Another issue involved in the release of these captive Orca is their ability to integrate within pods. Orca travel within a family unit for their entire lives, calves never leaving there mothers side. If these Orca were to be released they could not join any pod, every pod has a separate dialect, an individual language that is specific allowing for Orca to communicate clearly with members of their pod and differentiate between other pods that may be within the same vicinity.

Feeding innovation is passed on through generations. Whether an elder bull whale illustrates his wisdom or the younger Orca develop their own style, they have strategies that are learnt from a young age and developed throughout life. Captive Orca are fed daily, not needing to hone their feeding habits and they have had no teachings from elder pod members. This is an integral part of an Orca’s lifestyle, and a part captive Orca could not live without in the wild.

Keiko (the captive Orca whom played the role of Willy in Free Willy) was released into the Norwegian Fjords after an international campaign to see the whale freed. Keiko though proved the inability or captive Orca to thrive within the wild. Keiko was seen giving children rides on his back or coming up to fishing boats, desperate to be close to humans (this is the life he had always known, humans his main companion). Keiko lasted a year in the wild before he was found beached having dies of pneumonia.

So should we be campaigning to free Tilly? Or should we be campaigning for a better lifestyle? Should we be forcing SeaWorld to create larger enclosures, with better food and strict rules?

I believe that Orca need to be protected and have the best lifestyle that is available to them, for those that are captive unfortunately being returned to the wild may be far to ambitious and can only lead in premeditated, early death. You may argue that this is what will happen to them at SeaWorld, this is true however; with increased pressure these whales may receive a far better life at SeaWorld if measures are put in place.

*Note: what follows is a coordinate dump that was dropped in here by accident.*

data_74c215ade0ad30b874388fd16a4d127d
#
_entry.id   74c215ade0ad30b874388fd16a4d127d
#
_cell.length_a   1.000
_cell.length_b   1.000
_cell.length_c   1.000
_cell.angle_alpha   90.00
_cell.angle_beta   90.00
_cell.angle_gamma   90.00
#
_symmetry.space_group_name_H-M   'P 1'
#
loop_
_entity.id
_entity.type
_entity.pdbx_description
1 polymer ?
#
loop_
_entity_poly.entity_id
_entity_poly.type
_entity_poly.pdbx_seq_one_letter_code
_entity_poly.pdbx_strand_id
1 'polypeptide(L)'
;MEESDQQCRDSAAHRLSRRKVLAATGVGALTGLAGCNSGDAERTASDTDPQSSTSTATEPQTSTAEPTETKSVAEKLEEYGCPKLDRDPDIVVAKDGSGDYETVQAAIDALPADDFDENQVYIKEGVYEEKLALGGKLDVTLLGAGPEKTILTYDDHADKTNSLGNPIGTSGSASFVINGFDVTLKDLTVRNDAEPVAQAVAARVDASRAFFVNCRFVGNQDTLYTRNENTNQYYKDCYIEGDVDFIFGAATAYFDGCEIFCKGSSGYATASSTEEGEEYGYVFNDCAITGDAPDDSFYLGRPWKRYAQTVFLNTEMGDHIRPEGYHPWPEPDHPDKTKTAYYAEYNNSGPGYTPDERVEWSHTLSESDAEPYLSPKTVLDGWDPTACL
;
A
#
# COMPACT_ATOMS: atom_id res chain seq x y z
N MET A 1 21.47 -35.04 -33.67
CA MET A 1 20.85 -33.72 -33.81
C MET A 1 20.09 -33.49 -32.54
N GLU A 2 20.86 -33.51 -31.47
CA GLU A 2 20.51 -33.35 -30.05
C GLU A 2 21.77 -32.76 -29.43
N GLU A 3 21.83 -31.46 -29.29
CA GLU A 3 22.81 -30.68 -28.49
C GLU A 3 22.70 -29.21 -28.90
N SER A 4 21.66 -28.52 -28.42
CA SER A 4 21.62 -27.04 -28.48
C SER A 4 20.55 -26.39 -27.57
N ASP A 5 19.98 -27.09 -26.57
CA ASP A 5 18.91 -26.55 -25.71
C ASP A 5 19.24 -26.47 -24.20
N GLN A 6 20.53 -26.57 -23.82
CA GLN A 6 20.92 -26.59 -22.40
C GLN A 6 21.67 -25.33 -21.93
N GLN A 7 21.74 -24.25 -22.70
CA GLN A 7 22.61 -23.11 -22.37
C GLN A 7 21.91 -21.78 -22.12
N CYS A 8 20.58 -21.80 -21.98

With stocks crumbling around them and investors pulling out of the parks SeaWorld announced a new BlueWorld project to try and protect their reputation: http://www.orlandoinformer.com/2014/seaworld-announces-blue-world-project/

This project offers a much larger tank that will incorporate a sea affect trying to convey the Orca’s natural environment, with fast flowing tidal currents to help aid Orca in stimulating activities that will increase their muscle mass and aid there health.

If this project does go underway and SeaWorld keep up with there promises this is a highly beneficial solution. There are a few steps though that I believe must be followed by the multi-million pound industry.

  1. Actually build the Blue World tanks in all parks, to ensure a healthy lifestyle for the Orca.
  2. Stop breeding within captivity therefore, we end the cruel cycle of Orca captivity.
  3. If breeding is to continue, or even if not, Orca are now not to be moved to other parks unless parks to be shut down (Loro Parque is unfit to hold Orca, there training is sub par and the tanks not large enough nor well equipped for these predators.)
  4. Legislation to be put in place to ensure that all parks that contain Orca adopt the initiation of larger tanks, better food and again the halting of constant separation.

The separation of Orca in captivity is traumatising (as mentioned before Orca never leave their Mothers, if they do, it is for the smallest amount of time). When calves are ripped from their mothers researchers and trainers at the parks had never heard the noises the mothers made – these were long distant calls, the mothers were screaming for their lost children.

  1. Keep other live mammals in the same aquatic stadium, fish and plankton, to again help to create an ocean feel.
  2. Never have Orca alone, either one in a park (as is the case in France) or in solitary confinement, Tilikum. This would not happen in the wild, and the main point is to ensure they have as much of a realistic lifestyle as possible.

These creatures are too revered to be kept in small tanks with little interaction with other Orcas and constant separation and re-integration. However, it is my firm belief that these captive Orca unfortunately could not thrive in the wild.